ARLINGTON -- Nelson Cruz has hit some big walk-off home runs in his career -- what walk-off home run isn't big? -- but nobody has ever hit one like this.This one made Major League history and brought to an end one of the most dramatic and tension-filled games ever seen at the Ballpark in Arlington. Cruz hit the first walk-off grand slam in postseason history in the 11th inning to give the Rangers a 7-3 victory over the Tigers on Monday in Game 2 of the American League Championship Series. "It's great ... I can't describe how I feel," Cruz said after being mobbed at home plate and then given the traditional beer shower in the clubhouse. It was the fifth walk-off home run of his career but first in the playoffs. The game went into extra innings because Cruz also tied it with a seventh-inning home run off of Tigers starter Max Scherzer. "An unbelievable game," said third baseman Adrian Beltre, who just missed a walk-off home run in the ninth inning. "It was one of those games that both teams had plenty of chances, but Nellie came up big and got two big hits for us." The victory, before 51,227 fans, put the Rangers up 2-0 in the ALCS with Game 3 scheduled for Tuesday night at Comerica Park in Detroit. Of the 21 teams that have taken a 2-0 lead in a best-of-seven LCS since 1985, 18 have gone on to win the series. "This was an instant classic ... an unbelievable baseball game," second baseman Ian Kinsler said. "Both teams played well, both pitching staffs did an unbelievable job, both teams played great defense ... it was just an incredible baseball game." "It has been two great games," Tigers manager Jim Leyland said. "They earned it, and we didn't quite get it done." Cruz delivered the two big home runs, but the Rangers' bullpen was just as huge. Rangers starter Derek Holland lasted just 2 2/3 innings, giving up a three-run home run to Ryan Raburn in the third inning. That gave the Tigers a 3-2 lead, but five relievers followed Holland with 8 1/3 scoreless innings. Scott Feldman led the way with 4 1/3 one-hit innings. He was followed by Alexi Ogando, Michael Gonzalez, Neftali Feliz and winning pitcher Mike Adams, and they combined to allow four hits and two walks while striking out eight. "A pretty great game ... our bullpen did an incredible job," catcher Mike Napoli said. "Feldman and Nellie were our two big guys tonight," designated hitter Michael Young said. "This was a lot of fun. That is what postseason baseball is all about. That's one you'll remember for a long time." Young led off the bottom of the 11th by bouncing a single through the left side against Tigers reliever Ryan Perry. Young was hitless in his last 15 at-bats before that single. Beltre followed with a single to center, putting runners on first and second. Napoli followed with a fly to right-center that fell between center fielder Austin Jackson and right fielder Andy Dirks. Young, who was planning to tag up anyway, stopped at third to load the bases. That brought up Cruz, who was hit by a pitch in the right forearm in the ninth. This time he fouled off a couple of sliders and then took a fastball for a ball. "I was really aggressive with my first two swings and then thought about just hitting a fly ball," Cruz said. Perry threw another slider, and Cruz did hit a fly ball -- high and deep to left. "I just wanted it to stay straight because he had hooked a few foul," Kinsler said. "Just get out ... that's all I could say," Holland said, watching from the dugout. "I figured it would be a sacrifice fly or a home run -- a home run was even better." The Rangers just needed something. They were 1-for-11 with runners in scoring position going into the 11th and had blown a huge opportunity in the ninth against All-Star closer Jose Valverde. They had the bases loaded and nobody out in that inning but couldn't score. They did not want to squander another chance to put the Tigers away. "You've got two teams competing that will not quit," Rangers manager Ron Washington said. "We certainly had an opportunity earlier in the game with the bases loaded and didn't get it done. That time we got it done. It was one heck of a game." The Rangers took a 2-0 lead in the first inning on a single by Elvis Andrus, an RBI double by Josh Hamilton and a two-out double by Beltre. But Holland couldn't take advantage of it. He faced just 17 batters and nine reached base on four hits, four walks and one hit batter. He allowed five baserunners in the first two innings and was able to keep the Tigers from scoring. But his luck ended when Raburn hit a three-run home run in the third. "I couldn't get my fastball down," Holland said. "I felt great out of the bullpen, but I couldn't command my fastball." The bullpen picked him up, especially Feldman, and kept it a one-run game against Scherzer until the seventh. That's when Cruz tied it with a home run. He now has three in the first two games after going 1-for-15 in the AL Division Series against the Rays. "When Nellie is locked in like this, he can do some damage," Andrus said. "We have seen it before." But never one quite like this to end one of the greatest baseball games ever played at the Ballpark in Arlington.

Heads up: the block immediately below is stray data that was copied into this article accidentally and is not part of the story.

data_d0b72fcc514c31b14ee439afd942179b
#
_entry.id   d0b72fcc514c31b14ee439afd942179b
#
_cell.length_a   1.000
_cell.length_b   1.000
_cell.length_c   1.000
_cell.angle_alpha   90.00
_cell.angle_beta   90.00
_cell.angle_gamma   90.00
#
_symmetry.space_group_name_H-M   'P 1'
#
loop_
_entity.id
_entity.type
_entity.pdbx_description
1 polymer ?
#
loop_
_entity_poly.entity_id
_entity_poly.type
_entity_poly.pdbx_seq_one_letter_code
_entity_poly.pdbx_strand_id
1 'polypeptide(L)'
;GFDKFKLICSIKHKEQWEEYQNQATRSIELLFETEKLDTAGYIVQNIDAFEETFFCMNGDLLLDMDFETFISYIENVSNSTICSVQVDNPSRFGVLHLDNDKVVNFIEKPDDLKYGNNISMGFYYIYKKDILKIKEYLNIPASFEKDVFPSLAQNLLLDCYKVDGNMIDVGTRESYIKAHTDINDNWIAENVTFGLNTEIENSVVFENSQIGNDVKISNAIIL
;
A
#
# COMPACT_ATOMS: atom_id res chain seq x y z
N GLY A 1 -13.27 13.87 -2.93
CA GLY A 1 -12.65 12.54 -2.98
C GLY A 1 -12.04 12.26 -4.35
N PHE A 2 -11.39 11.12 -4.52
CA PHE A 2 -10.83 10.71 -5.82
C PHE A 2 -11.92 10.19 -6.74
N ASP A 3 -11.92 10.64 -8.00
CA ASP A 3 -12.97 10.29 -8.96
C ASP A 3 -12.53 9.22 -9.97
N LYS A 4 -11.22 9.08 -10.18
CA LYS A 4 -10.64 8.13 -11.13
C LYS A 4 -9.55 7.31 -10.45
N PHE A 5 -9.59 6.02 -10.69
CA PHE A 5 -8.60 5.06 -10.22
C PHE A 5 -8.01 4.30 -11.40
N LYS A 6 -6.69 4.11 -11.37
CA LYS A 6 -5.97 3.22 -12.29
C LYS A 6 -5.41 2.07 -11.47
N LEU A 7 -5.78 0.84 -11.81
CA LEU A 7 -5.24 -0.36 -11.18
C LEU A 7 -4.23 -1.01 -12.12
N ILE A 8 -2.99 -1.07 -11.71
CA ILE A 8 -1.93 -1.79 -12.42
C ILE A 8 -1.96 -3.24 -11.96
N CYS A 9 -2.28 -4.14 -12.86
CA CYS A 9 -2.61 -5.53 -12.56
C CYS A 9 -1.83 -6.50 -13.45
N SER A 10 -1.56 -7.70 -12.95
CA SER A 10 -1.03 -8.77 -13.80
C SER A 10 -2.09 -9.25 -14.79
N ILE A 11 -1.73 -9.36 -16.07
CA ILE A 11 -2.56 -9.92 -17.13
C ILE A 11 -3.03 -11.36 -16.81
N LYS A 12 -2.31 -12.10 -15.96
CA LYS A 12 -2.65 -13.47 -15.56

T.R. Sullivan is a reporter for MLB.com. Read his blog, Postcards from Elysian Fields and follow him on Twitter @Sullivan_Ranger. This story was not subject to the approval of Major League Baseball or its clubs.